No more than a decade removed from the onset of the Great Recession, home flipping seems to finally be hitting its stride. Equity is on the rise in most markets, the foreclosure crisis appears manageable, and home prices continue to increase. For all intents and purposes, 2016 looks to capitalize on what has already been deemed a successful 2015. There is, however, one contingent that appears to favor the direction things are heading more so than any other: real estate investors. In fact, 2015 was one of the best years real estate investors have seen in quite some time.
According to numbers released by RealtyTrac, “179,778 U.S. single-family homes and condos were “flipped” in 2015,” each of which accounted for 5.5 percent of all single-family home and condo sales over the course of the year. Interest in the already popular investment vehicle has grown exponentially in association with rising home prices. Three-quarters of the housing market, for that matter, saw home flipping activity increase.
“As confidence in the housing recovery spreads, more real estate investors and would-be real estate investors are hopping on the home flipping bandwagon,” said Daren Blomquist, senior vice president at RealtyTrac. “Not only is the share of home flips on the rise again, but we also see the flipping trend trickling down to smaller investors who are completing fewer flips per year. The total number of investors who completed at least one flip in 2015 was at the highest level since 2007, and the number of flips per investor was at the lowest level since 2008.”
While there is room for interpretation, RealtyTrac identified 110,008 investors (or entities) that had the fortitude to complete at least one flip. That means the average investor was responsible for about 1.63 home flips last year. Not surprisingly, we haven’t seen that many investors partake in the market since 2007. At that time, nearly 10 years ago, there were approximately 130,603 investors actively flipping homes. For as impressive as those numbers sound, neither holds a candle to 2005, when estimates place the number of investors somewhere in the neighborhood of 260,000.
“More inexperienced home flippers with a smaller financial cushion could be a sign of an over-speculative market, but the data indicates that flippers in 2015 continued to operate within relatively conservative margins,” Blomquist continued. “Homes flipped in 2015 were on average purchased at a 26 percent discount below estimated market value and re-sold by the flipper at a 5 percent premium above estimated market value.”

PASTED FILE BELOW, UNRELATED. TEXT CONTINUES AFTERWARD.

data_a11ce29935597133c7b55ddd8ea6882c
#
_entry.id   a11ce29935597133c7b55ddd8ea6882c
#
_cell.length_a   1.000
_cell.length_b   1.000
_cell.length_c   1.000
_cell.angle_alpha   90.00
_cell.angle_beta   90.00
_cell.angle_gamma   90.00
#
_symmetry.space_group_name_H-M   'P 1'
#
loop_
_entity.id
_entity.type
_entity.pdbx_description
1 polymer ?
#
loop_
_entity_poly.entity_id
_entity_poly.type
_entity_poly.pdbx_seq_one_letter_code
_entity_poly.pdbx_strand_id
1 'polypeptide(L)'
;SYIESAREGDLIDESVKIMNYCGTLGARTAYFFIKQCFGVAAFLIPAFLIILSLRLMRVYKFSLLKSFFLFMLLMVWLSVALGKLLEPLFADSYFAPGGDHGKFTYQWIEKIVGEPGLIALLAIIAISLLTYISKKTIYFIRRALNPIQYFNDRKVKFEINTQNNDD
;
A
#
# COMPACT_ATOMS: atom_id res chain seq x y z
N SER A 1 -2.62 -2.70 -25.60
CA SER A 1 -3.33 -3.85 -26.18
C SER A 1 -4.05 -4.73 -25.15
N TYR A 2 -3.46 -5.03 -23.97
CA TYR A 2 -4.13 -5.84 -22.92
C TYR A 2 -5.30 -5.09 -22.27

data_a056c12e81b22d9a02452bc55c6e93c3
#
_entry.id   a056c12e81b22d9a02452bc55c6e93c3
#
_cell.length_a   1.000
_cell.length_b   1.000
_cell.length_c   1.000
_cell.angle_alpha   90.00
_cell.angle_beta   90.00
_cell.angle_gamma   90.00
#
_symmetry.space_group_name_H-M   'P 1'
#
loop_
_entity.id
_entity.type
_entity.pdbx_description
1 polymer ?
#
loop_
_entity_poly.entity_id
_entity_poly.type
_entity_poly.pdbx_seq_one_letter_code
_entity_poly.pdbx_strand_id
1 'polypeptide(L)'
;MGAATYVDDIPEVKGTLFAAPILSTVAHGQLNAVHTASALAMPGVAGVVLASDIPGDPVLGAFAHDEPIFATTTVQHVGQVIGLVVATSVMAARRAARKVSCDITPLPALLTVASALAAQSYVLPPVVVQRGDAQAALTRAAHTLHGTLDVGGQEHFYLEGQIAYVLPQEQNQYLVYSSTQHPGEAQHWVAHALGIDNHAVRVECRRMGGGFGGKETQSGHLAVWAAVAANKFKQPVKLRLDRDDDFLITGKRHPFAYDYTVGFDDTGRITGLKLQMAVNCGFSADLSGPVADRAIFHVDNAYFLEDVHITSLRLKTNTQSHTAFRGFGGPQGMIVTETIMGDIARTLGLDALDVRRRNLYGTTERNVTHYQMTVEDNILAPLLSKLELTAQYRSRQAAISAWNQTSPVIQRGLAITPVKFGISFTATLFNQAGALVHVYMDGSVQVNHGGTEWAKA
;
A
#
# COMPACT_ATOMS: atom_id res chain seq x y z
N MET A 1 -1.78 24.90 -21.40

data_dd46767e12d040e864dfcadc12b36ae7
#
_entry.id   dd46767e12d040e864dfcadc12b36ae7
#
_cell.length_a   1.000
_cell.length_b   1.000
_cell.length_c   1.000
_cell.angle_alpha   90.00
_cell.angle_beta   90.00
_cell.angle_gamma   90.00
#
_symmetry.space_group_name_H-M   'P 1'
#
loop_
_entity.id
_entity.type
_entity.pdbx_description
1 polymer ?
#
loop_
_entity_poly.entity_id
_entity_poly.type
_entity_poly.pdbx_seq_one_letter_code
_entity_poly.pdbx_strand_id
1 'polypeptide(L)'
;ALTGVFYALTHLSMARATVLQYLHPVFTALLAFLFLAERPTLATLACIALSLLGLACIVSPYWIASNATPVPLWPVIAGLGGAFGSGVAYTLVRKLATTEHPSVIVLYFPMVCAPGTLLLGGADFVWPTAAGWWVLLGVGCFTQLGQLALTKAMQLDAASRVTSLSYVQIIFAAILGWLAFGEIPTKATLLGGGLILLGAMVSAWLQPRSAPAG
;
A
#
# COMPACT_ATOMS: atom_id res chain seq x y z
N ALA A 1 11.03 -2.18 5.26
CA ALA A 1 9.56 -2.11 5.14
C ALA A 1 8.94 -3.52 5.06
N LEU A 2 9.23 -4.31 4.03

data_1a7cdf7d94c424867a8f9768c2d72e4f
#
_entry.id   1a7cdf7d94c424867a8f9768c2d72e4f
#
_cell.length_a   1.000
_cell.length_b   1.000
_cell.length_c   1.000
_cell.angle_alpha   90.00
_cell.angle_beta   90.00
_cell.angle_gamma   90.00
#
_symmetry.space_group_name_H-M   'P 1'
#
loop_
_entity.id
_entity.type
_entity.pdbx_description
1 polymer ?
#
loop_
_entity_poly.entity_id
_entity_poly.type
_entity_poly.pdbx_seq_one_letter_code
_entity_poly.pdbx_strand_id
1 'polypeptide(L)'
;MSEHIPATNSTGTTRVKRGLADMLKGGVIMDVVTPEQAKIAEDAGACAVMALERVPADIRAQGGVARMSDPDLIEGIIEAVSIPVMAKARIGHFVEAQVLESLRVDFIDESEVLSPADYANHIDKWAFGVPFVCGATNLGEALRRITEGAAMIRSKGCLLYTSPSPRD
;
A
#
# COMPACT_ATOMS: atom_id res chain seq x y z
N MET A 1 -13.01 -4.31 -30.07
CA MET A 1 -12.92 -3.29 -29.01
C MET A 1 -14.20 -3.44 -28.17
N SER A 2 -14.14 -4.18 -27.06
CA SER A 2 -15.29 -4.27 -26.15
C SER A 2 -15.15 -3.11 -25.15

For all intents and purposes, 2015 represented a great year for investors within the real estate industry. But don’t take my word for it; RealtyTrac data suggests that the average gross flipping profit is higher than it has been in years. In fact, the average profit on a flip is currently at it highest point over the course of the last 10 years. Flipping homes in 2015 yielded an average gross profit of $55,000 across the country. No other year has come close to those margins since 2005, when gross profits topped $58,000. To be clear, the average gross flipping profit refers to the difference between the purchase price and the flipped price. It is important to note, however, that the gross profit doesn’t include subsequent rehab costs and similar expenses.
I remain highly encouraged by the direction real estate investment trends are heading. The difference in the average investor’s return on investment (ROI) says as much. No more than two years ago (2014), the average ROI on a flip was 44.2 percent. Last year, however, that number increased to 45.8. And while the difference may be minimal, it is important to note that the numbers are trending in the right direction for investors.
As I am sure you are aware, gross profit margins and ROI are contingent on the part of the country investors choose to set up shop. That said, the numbers I have already referenced are averages. A city as hot as San Francisco, for example, is certainly going to skew things higher. In fact, the average gross profit for a flip in San Francisco last year reached $145,000, almost tripling the national average. San Jose ($145,000), New York ($120,000) and Los Angeles ($115,000) rounded out the top four markets with the highest flipping profits.
That’s not to say that there aren’t other markets with similarly encouraging trends. If you are interested in flipping homes, but can’t quite afford the numbers that have become synonymous with some of America’s hottest cities, there are other locations that warrant your attention. That said, the following markets saw the largest increases in ROI from 2014 to 2015:
It’s hard to argue with the progress made by the real estate investor community. 2015 was a particularly good year for the lot. However, there are those that believe this year could be even more promising. There is no reason 2016 shouldn’t be able to pick up where 2015 left off.